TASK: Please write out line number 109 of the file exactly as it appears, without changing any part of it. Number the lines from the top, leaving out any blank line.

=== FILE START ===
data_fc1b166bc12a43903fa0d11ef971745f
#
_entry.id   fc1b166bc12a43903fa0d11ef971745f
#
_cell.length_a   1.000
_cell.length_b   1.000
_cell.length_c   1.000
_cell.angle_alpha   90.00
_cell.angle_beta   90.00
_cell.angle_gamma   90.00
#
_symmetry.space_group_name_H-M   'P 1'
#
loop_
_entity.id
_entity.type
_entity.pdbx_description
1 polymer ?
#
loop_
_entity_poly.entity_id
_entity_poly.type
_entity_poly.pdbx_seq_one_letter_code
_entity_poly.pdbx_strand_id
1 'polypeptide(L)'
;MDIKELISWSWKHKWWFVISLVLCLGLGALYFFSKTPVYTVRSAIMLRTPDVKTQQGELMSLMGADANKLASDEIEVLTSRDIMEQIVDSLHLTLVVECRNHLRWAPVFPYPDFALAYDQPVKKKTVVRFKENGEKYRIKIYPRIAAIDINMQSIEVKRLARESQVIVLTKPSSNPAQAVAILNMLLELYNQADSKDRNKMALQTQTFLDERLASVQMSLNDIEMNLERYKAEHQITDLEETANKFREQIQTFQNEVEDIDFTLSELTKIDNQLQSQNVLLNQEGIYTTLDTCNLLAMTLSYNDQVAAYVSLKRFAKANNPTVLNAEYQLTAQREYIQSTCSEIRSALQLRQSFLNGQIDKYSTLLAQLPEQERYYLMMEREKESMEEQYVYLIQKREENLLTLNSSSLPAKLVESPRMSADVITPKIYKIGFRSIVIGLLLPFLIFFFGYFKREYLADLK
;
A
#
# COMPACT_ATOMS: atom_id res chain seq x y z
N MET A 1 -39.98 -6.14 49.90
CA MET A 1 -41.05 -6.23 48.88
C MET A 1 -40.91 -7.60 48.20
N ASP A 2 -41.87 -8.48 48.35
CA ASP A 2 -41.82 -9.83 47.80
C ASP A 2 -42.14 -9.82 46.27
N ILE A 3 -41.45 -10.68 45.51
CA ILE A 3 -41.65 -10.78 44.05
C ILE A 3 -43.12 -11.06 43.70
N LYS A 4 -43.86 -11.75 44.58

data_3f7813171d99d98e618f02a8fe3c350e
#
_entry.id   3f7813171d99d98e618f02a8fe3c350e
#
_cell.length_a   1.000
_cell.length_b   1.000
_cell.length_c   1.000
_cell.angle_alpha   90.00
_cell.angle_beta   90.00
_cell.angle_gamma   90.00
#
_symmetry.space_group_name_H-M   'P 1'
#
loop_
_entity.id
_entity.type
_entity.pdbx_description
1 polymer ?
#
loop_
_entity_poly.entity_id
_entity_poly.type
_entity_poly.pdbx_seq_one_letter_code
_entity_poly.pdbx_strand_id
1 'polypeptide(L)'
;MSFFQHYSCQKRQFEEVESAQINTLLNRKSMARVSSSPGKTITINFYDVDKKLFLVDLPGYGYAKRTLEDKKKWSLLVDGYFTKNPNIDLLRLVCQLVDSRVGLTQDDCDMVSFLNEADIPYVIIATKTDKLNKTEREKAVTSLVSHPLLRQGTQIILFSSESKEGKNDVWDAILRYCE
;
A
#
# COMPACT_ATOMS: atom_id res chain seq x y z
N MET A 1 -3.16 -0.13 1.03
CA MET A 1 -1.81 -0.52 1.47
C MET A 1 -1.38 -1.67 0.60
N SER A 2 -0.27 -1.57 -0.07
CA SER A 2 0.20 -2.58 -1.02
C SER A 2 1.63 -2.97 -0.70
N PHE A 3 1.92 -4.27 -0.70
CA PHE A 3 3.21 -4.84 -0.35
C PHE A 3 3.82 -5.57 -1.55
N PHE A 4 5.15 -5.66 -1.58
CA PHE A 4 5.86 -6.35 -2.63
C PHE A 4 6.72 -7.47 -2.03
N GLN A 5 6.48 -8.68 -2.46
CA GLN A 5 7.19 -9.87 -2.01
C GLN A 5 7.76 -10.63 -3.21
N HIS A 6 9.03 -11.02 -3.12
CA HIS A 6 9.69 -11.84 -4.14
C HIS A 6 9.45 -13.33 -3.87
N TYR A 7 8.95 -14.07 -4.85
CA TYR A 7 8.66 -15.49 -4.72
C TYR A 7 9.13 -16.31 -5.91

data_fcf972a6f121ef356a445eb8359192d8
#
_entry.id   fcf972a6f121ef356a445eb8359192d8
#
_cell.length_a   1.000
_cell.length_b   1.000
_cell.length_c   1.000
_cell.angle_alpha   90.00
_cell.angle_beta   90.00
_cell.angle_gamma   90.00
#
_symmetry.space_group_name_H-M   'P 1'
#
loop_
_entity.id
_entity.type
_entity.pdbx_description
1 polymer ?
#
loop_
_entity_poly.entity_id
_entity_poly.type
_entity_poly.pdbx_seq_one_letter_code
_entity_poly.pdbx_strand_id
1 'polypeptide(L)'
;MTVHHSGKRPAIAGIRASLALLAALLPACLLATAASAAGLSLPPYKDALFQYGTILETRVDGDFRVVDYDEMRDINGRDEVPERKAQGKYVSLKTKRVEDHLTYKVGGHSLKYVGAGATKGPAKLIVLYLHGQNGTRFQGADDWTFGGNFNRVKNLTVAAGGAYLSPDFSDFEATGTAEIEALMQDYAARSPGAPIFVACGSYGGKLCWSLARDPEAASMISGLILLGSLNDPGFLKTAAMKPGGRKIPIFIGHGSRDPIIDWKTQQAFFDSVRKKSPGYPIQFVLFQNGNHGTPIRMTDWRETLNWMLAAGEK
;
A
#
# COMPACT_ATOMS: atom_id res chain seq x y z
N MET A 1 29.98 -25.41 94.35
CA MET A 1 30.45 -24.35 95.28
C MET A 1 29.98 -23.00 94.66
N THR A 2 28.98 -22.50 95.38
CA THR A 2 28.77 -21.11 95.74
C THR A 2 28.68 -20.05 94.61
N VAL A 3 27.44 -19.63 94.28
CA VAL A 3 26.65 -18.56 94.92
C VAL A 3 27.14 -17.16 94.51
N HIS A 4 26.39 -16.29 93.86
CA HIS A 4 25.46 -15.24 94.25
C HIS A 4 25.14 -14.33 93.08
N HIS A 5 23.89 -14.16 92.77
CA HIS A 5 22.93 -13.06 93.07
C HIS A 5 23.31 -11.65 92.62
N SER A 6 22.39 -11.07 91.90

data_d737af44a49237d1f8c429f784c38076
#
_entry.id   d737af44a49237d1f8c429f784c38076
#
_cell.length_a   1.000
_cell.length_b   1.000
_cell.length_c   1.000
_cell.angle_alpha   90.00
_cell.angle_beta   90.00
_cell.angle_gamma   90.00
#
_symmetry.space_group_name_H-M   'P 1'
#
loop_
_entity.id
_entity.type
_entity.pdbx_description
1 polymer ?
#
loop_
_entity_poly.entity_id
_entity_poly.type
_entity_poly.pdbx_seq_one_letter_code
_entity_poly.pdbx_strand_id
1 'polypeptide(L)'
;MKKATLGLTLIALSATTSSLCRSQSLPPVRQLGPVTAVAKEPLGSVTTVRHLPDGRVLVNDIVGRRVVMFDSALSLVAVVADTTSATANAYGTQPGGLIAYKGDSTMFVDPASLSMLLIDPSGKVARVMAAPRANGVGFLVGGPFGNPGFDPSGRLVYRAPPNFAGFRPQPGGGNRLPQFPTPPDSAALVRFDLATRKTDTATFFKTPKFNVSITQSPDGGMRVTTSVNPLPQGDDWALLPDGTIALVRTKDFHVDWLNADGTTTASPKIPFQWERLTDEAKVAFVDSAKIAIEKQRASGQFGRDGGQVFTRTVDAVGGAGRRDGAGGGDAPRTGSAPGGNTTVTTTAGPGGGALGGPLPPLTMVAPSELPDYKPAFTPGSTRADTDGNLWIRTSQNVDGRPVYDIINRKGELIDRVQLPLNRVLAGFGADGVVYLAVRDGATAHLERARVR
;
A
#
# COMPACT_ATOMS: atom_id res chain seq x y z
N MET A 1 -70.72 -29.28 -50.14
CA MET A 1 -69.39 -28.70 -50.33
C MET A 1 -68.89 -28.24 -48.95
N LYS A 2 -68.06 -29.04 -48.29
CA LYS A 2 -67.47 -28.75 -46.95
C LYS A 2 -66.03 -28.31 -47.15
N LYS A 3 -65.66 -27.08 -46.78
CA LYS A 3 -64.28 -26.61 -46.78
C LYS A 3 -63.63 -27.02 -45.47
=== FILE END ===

1 polymer ?